HMCS Fennel (K194)
HMCS Fennel, sometime between 1943–45
|Ordered:||22 January 1940|
|Builder:||Marine Industries Ltd., Sorel, Quebec|
|Laid down:||29 March 1940|
|Launched:||20 August 1940|
|Commissioned:||16 January 1941|
|Out of service:||15 May 1941 – loaned to Canada|
|Identification:||Pennant number: K194|
|Fate:||Loaned to Canada 1941; returned 1945; sold 1946|
|Operator:||Royal Canadian Navy|
|Acquired:||loaned from Royal Navy|
|Commissioned:||15 May 1941|
|Out of service:||12 June 1945|
|Identification:||Pennant number: K194|
|Fate:||Returned to the Royal Navy 12 June 1945.|
|Class & type:||Flower-class corvette (original)|
|Displacement:||925 long tons (940 t; 1,036 short tons)|
|Length:||205 ft (62.48 m)o/a|
|Beam:||33 ft (10.06 m)|
|Draught:||11.5 ft (3.51 m)|
|Speed:||16 knots (29.6 km/h)|
|Range:||3,500 nautical miles (6,482 km) at 12 knots (22.2 km/h)|
HMCS Fennel was a Flower-class corvette that served primarily with the Royal Canadian Navy during the Second World War. Originally commissioned into the Royal Navy, she served as an ocean escort in the Battle of the Atlantic.
Flower-class corvettes like Fennel serving with the Royal Canadian Navy during the Second World War were different from earlier and more traditional sail-driven corvettes. The "corvette" designation was created by the French as a class of small warships; the Royal Navy borrowed the term for a period but discontinued its use in 1877. During the hurried preparations for war in the late 1930s, Winston Churchill reactivated the corvette class, needing a name for smaller ships used in an escort capacity, in this case based on a whaling ship design. The generic name "flower" was used to designate the class of these ships, which – in the Royal Navy – were named after flowering plants.
Fennel was ordered by the Royal Navy on 22 January 1940 as part of the 1939–1940 Flower-class building program. She was laid down 29 March 1940 by Marine Industries Ltd. at Sorel, Quebec and launched 20 August later that year. Fennel was towed to Liverpool, Nova Scotia and was commissioned into the Royal Navy on 16 January 1941. She was finished enough to make an ocean crossing as part of HX 113 and was completed at Greenock, United Kingdom. On the 15 May 1941 Fennel was one of ten corvettes loaned to Canada. She could be told apart from other Canadian Flowers by her lack of minesweeping gear and the siting of the after gun tub amidships.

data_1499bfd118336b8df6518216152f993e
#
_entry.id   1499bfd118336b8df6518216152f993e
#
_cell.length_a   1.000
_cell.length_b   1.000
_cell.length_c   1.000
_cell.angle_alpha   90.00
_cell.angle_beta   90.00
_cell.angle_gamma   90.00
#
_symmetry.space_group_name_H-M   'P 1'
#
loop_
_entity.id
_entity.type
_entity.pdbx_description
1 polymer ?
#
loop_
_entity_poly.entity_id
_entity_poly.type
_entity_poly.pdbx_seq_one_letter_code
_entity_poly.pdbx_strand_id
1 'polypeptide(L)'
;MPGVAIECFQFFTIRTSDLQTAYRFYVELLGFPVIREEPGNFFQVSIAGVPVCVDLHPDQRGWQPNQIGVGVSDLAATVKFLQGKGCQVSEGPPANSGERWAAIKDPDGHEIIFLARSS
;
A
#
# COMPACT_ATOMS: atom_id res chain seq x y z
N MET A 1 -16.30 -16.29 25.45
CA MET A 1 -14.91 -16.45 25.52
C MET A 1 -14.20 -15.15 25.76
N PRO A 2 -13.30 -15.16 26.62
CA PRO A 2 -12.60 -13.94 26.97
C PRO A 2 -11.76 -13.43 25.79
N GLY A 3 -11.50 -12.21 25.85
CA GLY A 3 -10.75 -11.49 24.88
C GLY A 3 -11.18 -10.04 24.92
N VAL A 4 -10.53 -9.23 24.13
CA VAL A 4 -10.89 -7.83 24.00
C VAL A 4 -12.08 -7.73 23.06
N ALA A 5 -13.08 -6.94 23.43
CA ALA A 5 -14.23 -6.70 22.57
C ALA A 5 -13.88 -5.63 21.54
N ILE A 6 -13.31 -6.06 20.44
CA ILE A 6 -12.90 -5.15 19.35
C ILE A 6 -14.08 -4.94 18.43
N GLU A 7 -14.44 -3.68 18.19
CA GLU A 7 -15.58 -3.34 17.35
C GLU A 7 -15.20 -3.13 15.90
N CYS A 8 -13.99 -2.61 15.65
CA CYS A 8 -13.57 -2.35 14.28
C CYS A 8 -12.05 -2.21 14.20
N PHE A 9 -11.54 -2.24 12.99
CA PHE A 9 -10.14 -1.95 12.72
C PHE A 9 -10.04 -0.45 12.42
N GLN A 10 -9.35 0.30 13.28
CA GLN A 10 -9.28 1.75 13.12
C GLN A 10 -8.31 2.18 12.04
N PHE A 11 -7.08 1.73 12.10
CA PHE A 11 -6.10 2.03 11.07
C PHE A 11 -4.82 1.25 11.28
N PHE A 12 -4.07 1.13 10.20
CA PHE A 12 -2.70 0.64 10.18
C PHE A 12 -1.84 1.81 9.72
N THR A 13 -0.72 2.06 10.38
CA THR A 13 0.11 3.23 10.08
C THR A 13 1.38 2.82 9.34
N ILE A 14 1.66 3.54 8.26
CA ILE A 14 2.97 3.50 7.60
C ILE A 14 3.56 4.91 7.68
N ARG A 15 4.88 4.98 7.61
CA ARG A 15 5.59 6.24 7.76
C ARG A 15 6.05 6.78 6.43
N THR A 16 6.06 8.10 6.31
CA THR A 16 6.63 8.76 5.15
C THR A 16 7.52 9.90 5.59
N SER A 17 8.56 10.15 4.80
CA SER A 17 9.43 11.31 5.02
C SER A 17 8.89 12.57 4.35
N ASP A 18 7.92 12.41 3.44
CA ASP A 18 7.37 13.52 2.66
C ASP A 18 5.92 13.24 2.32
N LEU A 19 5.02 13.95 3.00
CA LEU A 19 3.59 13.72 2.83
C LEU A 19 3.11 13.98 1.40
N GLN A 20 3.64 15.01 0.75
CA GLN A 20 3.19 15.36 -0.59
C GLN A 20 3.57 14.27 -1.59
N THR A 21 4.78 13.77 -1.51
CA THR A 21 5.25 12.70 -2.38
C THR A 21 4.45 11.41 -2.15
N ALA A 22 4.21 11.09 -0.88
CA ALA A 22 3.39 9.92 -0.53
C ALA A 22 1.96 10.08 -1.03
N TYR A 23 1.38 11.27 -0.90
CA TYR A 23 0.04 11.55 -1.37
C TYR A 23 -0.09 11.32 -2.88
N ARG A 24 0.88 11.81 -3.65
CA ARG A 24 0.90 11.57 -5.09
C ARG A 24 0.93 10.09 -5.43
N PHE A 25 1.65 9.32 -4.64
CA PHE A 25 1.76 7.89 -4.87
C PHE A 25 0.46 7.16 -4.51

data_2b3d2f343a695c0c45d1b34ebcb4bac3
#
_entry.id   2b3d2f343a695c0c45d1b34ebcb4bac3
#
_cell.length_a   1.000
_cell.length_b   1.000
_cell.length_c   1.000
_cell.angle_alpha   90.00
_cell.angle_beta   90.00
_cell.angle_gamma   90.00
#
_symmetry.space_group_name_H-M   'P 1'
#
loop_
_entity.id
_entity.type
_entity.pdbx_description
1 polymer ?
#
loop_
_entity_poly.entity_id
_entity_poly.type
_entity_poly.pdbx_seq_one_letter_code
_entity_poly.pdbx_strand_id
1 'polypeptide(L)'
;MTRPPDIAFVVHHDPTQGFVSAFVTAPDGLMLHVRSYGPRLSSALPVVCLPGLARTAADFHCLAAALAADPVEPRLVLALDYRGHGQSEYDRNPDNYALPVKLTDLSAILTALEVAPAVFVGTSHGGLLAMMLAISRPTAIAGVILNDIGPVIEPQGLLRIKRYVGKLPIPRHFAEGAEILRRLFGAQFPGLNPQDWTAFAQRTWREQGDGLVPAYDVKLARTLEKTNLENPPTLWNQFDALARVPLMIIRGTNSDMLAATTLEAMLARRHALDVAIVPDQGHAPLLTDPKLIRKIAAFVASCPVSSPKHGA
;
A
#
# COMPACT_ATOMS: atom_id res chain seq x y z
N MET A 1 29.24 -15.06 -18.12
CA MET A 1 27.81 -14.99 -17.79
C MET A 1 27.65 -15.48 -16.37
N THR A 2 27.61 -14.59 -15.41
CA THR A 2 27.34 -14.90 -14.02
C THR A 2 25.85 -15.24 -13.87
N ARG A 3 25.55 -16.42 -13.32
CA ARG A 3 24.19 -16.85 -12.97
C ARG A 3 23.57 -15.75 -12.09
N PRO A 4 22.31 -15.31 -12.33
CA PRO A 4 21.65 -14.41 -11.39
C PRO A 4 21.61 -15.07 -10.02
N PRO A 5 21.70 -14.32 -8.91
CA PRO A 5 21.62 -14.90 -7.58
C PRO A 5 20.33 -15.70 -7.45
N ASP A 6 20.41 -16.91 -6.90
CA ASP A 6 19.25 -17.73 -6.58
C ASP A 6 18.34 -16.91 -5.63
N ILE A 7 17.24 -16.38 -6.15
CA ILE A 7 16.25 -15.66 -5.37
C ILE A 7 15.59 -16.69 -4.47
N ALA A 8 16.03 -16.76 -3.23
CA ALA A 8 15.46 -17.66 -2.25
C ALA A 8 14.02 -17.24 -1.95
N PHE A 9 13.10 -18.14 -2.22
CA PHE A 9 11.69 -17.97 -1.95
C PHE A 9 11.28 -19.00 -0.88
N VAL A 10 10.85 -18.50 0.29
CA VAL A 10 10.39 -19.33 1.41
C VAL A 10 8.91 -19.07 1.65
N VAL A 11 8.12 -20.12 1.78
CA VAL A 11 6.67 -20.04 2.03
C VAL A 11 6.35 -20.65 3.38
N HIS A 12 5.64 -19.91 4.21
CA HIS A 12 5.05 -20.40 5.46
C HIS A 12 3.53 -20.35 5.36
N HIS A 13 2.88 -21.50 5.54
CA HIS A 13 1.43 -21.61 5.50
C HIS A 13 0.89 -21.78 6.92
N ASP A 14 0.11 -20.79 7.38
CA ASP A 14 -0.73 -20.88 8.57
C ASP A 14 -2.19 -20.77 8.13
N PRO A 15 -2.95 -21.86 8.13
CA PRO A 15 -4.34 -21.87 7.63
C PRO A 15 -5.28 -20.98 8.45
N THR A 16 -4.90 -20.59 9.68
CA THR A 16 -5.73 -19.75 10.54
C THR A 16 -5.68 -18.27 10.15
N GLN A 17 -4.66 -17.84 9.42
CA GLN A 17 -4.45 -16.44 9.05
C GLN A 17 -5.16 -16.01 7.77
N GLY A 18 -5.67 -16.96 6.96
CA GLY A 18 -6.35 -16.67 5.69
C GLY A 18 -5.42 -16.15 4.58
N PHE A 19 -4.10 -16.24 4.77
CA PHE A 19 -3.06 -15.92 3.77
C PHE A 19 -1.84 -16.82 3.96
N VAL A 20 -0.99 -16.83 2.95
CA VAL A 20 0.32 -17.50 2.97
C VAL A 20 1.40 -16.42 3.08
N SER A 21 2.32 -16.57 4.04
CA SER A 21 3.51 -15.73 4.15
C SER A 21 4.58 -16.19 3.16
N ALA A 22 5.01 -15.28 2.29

Fennel had four major refits during her career as a warship. The first took place at Halifax for a brief two-month refit beginning in October 1941. The second took place at New York from mid-July 1942 until late September 1942. The third major refit took place at Baltimore that began in June 1943 and lasted until September of that year. During this refit, the fo'c'sle was extended. Fennel 's final refit took place in August 1944 at Pictou, Nova Scotia and took two months to complete.
After completing at Greenock, Fennel was sent to Tobermory, the site of the ocean escort training facilities, to work up. Upon completion, she was assigned to Western Approaches Command until June 1941 when she was reassigned to Newfoundland Command. This was after being loaned to Canada in May 1941.
Joining Newfoundland Command in June, Fennel was assigned to escort group 22N until September 1941 and then group N11 from December 1941 until March 1942 as an ocean escort. Beginning in April 1942 she had a brief spell as a member of Mid-Ocean Escort Force (MOEF) escort group C-1 before transferring to the Western Local Escort Force (WLEF) in June of that year. She remained a part of WLEF until June 1943.
In June 1943, Fennel joined MOEF group C-2 for one escort assignment before heading off for a refit. Upon completion of workups, she returned to C-2. She remained with this group until December 1944.
On 6 March 1944, after unsuccessful attempts at towing the boat to port U-744 was sunk in the North Atlantic, in position 52°01′N, 22°37′W, after being torpedoed by the British destroyer HMS Icarus. U-744 was attacked for over 30 hours by depth charges from the Fennel, along with HMS Icarus, the frigate HMCS St. Catharines, corvettes HMCS Chilliwack and HMS Kenilworth Castle, destroyers HMCS Chaudiere and HMCS Gatineau. Not all these ships fought at the same time, as Gatineau and Kenilworth Castle both had to leave with mechanical defects during the battle.
After lay up, Fennel was sold for mercantile conversion in 1946. In 1948 she was registered under a Norwegian flag as Milliam Kihl. She was rebuilt as buoy-boat in October 1948. She was refitted as whaler in 1951 in Kiel, West Germany. Laid up in 1960/1961, her last drifting season was in 1964/1965. She was laid up again in Sandefjord and sold to Norwegian shipbreakers in Grimstad in 1966.
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